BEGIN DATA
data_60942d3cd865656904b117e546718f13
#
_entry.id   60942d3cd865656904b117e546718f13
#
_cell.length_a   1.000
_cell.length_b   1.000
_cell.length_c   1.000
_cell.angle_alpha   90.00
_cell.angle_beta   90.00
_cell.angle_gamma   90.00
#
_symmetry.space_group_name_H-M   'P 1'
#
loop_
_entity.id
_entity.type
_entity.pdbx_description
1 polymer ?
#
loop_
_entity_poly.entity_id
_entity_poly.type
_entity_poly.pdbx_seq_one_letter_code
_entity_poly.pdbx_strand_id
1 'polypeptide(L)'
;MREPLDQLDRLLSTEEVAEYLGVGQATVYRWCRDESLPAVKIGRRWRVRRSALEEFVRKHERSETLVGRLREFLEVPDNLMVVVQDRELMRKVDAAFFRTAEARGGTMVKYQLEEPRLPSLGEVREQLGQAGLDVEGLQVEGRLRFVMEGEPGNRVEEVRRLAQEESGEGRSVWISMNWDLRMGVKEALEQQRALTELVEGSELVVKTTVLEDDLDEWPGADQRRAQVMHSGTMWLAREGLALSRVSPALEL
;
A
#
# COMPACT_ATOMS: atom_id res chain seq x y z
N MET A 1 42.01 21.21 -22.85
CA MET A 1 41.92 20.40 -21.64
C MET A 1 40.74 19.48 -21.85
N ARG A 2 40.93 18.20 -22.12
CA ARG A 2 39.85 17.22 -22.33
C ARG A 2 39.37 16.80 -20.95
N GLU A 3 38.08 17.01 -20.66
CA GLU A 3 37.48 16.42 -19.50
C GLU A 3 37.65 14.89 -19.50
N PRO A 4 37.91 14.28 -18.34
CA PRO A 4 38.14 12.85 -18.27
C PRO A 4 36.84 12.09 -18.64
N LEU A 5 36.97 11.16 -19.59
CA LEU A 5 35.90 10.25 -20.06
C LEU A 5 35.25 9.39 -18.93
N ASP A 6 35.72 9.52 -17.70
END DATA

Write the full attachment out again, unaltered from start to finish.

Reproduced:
data_60942d3cd865656904b117e546718f13
#
_entry.id   60942d3cd865656904b117e546718f13
#
_cell.length_a   1.000
_cell.length_b   1.000
_cell.length_c   1.000
_cell.angle_alpha   90.00
_cell.angle_beta   90.00
_cell.angle_gamma   90.00
#
_symmetry.space_group_name_H-M   'P 1'
#
loop_
_entity.id
_entity.type
_entity.pdbx_description
1 polymer ?
#
loop_
_entity_poly.entity_id
_entity_poly.type
_entity_poly.pdbx_seq_one_letter_code
_entity_poly.pdbx_strand_id
1 'polypeptide(L)'
;MREPLDQLDRLLSTEEVAEYLGVGQATVYRWCRDESLPAVKIGRRWRVRRSALEEFVRKHERSETLVGRLREFLEVPDNLMVVVQDRELMRKVDAAFFRTAEARGGTMVKYQLEEPRLPSLGEVREQLGQAGLDVEGLQVEGRLRFVMEGEPGNRVEEVRRLAQEESGEGRSVWISMNWDLRMGVKEALEQQRALTELVEGSELVVKTTVLEDDLDEWPGADQRRAQVMHSGTMWLAREGLALSRVSPALEL
;
A
#
# COMPACT_ATOMS: atom_id res chain seq x y z
N MET A 1 42.01 21.21 -22.85
CA MET A 1 41.92 20.40 -21.64
C MET A 1 40.74 19.48 -21.85
N ARG A 2 40.93 18.20 -22.12
CA ARG A 2 39.85 17.22 -22.33
C ARG A 2 39.37 16.80 -20.95
N GLU A 3 38.08 17.01 -20.66
CA GLU A 3 37.48 16.42 -19.50
C GLU A 3 37.65 14.89 -19.50
N PRO A 4 37.91 14.28 -18.34
CA PRO A 4 38.14 12.85 -18.27
C PRO A 4 36.84 12.09 -18.64
N LEU A 5 36.97 11.16 -19.59
CA LEU A 5 35.90 10.25 -20.06
C LEU A 5 35.25 9.39 -18.93
N ASP A 6 35.72 9.52 -17.70